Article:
Introductory information: arrowup Before deciding whether to install a TeX system (see the `Installation' section below) you may wish to read some general articles on the subject; for example, LaTeX--an introduction (by Unwalla 2006), or What is TeX?, or Starting out with TeX, or The levels of TeX, or Begining LaTeX (by Peter Flynn 2011).
Some interesting `overview' TeX articles have appeared in the journal Notices of the American Mathematical Society, as follows:
--- Downes M (Mar 2002) TeX and LaTeX2e
--- Hefferson J and Berry K (Mar 2009) The TeX family in 2008 [6.9MB]
--- Gratzer G (Jan 2009) Whati is new in LaTeX? I: Breaking free
--- Gratzer G (May 2009) What is new in LaTeX? II: TeX implementations, evolution or revolution
--- Gratzer G (Sep 2009) What is new in LaTeX? III: Formatting references
--- Gratzer G (June/July 2011) What is new in LaTeX? IV: WYSIWIG LaTeX
--- Gratzer G (March 2013) What is new in LaTeX? V: LaTeX on an iPad -- Foundation
--- Gratzer G (April 2013) What is new in LaTeX? VI: LaTeX on an iPad -- Empire
--- Gratzer G (June/July 2015) What is new in LaTeX? VII: The STIX math symbols

Installation: arrowup TeX systems can be installed either from the DVD, or by on-line download from the internet (see below).

--- DVD (TeX Collection): Contains complete implementations of TeX and associated systems for Linux/Unix (TeXLive), MS Windows (proTeXt), and MacOS (MacTex), as well as a copy of the extensive CTAN archive of TeX software. Although all of the TeX systems are freely available for download, they are large systems (1-2GB) and are most conveniently installed from this annual DVD (known as the TeX Collection). The latest version of the TeX Collection DVD (2015) is available from the TUG Store for about US$50. Alternatively, it is probably cheaper to join your local TeX Users Group, since the annual DVD is a free membership benefit. For example, membership of the UK TeX Users Group is only about £10.

--- on-line download: See Marc van Dongen's useful documentation for installing LaTeX on MS Windows (chapter 17) and Unix/Linux (chapter 18) platforms.

--- Debian platform and TeXLive: If installing TeX on a Debian platform see (TeXLive & Debian)

--- MS Windows and MiKTeX: For MS Windows platforms a particularly convenient and simple `entry-level' approach is to download the `basic' MiKTeX installer which, when you run it, installs a small MiKTeX system (offering just the pdfLaTeX engine). Once MiKTeX is installed, you will need to download and install an editor/environment GUI (for example, TeXworks), which will allow you to easily write/edit TeX files and generate PDF output. The TeXworks editor is an excellent choice since it also automatically coordinates the real-time downloading of any missing packages or files you require for a document.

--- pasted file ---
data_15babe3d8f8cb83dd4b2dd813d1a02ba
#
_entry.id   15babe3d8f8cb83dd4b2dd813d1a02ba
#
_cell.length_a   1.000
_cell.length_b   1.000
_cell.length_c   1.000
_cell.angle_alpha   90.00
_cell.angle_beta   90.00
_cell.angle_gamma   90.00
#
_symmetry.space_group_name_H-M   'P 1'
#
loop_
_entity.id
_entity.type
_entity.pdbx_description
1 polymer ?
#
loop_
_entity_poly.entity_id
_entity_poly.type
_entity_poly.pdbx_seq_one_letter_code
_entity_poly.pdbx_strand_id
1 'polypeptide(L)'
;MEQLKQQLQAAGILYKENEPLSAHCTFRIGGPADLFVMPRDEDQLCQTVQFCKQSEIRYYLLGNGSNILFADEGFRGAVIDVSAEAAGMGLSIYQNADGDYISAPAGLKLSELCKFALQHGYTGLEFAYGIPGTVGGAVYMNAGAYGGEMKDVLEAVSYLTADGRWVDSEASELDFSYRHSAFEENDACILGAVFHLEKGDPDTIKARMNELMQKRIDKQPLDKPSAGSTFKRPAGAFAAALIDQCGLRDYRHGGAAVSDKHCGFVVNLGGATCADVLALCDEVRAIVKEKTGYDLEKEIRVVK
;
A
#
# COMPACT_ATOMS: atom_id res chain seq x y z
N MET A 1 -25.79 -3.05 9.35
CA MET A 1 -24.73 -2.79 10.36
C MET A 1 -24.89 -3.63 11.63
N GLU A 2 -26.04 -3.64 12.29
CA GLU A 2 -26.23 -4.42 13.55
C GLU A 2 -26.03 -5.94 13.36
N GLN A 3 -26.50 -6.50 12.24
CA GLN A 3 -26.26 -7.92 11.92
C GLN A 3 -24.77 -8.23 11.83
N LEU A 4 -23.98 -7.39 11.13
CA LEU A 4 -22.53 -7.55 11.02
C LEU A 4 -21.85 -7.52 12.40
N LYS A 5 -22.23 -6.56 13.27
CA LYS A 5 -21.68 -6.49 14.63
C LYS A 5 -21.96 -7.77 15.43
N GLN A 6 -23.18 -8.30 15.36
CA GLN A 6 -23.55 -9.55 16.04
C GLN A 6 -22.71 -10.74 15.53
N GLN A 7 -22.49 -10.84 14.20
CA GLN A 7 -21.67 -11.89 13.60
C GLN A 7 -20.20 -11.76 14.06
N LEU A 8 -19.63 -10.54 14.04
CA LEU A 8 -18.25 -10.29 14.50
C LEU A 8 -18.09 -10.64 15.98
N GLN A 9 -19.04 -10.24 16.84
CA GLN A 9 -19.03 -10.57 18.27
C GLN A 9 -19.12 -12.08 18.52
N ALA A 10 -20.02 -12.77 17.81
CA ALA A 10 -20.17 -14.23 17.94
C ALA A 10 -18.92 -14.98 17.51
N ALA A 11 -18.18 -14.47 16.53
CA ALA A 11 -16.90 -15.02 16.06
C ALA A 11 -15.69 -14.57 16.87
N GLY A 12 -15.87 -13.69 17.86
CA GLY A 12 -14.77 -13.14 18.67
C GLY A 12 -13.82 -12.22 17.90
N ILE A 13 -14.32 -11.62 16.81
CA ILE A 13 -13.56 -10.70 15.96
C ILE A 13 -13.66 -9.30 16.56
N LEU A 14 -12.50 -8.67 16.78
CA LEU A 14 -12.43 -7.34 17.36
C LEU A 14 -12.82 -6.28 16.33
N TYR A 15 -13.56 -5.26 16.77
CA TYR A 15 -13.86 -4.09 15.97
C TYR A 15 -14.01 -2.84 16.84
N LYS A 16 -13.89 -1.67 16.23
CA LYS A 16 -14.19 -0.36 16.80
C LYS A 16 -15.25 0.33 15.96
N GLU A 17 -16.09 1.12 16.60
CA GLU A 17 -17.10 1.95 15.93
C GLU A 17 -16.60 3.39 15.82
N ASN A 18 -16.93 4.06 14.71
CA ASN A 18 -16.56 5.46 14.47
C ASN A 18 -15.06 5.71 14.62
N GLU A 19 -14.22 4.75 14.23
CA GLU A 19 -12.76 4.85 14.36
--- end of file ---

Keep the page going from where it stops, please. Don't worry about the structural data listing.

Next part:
For tweaking MS Windows 7 (eg enabling filename extensions etc) see Stan Brown's Windows 7 tips & tweaks

Documentation: arrowup A good list of TeX-related documentation is at TeX resources on the web, and also at the Latex-Project website for guides and books on TeX. Of course the TeX Users Group homepage and the FAQ and the TeX Catalogue and LaTeX reference manual are also good places to browse. See also the directory /texmf-dist/doc/latex/base/ for in depth information on all things to do with the LaTeX system and packages.
Other useful documents:
--- Wikipedia: general info TeX | LaTeX.
--- Wikibook: in depth coverage TeX | LaTeX |
--- ConTeXt (TeX macro package): ConTeXt
--- LaTeX: LaTeX reference manual
--- XeTeX: XeTeX on the WEB | XeTeX for Linux | XeTeX Companion 2010 [112 pages,3MB]
--- LuaTeX: |home |LuaTeX wiki |Programming in LuaTeX |Fonts in LuaTeX |Lua tutorials

--- Xits maths font | CTAN | catalog entry

Marc van Dongen's book and lecture presentations on LaTeX typesetting

Nicola Talbot's books on LaTeX and LaTeX for novices and LaTeX for writing a thesis

Springer Verlag various LaTeX packages

TeX symbols (STIX package) symbols for TeX and maths

TeX videos collection of historical TeX videos

Editors: arrowup
--- free text editors: | Kile |TeXworks |TeXstudio |jedit |

TeX / wordprocessor converters: arrowup TeX converter webpage

Journals: arrowup The TeX User's Group publishes two English language journals, namely, TUGboat (contents) and PracTeX both of which are freely available on the web.

Users Groups: arrowup Most countries have a strong TeX Users Group, many of which produce a journal which often carries English language articles.
--- TeX Users Group (TUG) homepage
--- UK TeX Users Group (ukTUG) homepage
--- Polish TeX Users Group (GUST) | homepage |
--- Czech TeX Users Group (CSTUG) | homepage

Conferences: arrowup The main regular international conferences are those of TUG, EuroTeX, BachoTeX, ConTeXt. Note that most national TeX Users Groups also hold their own annual conferences.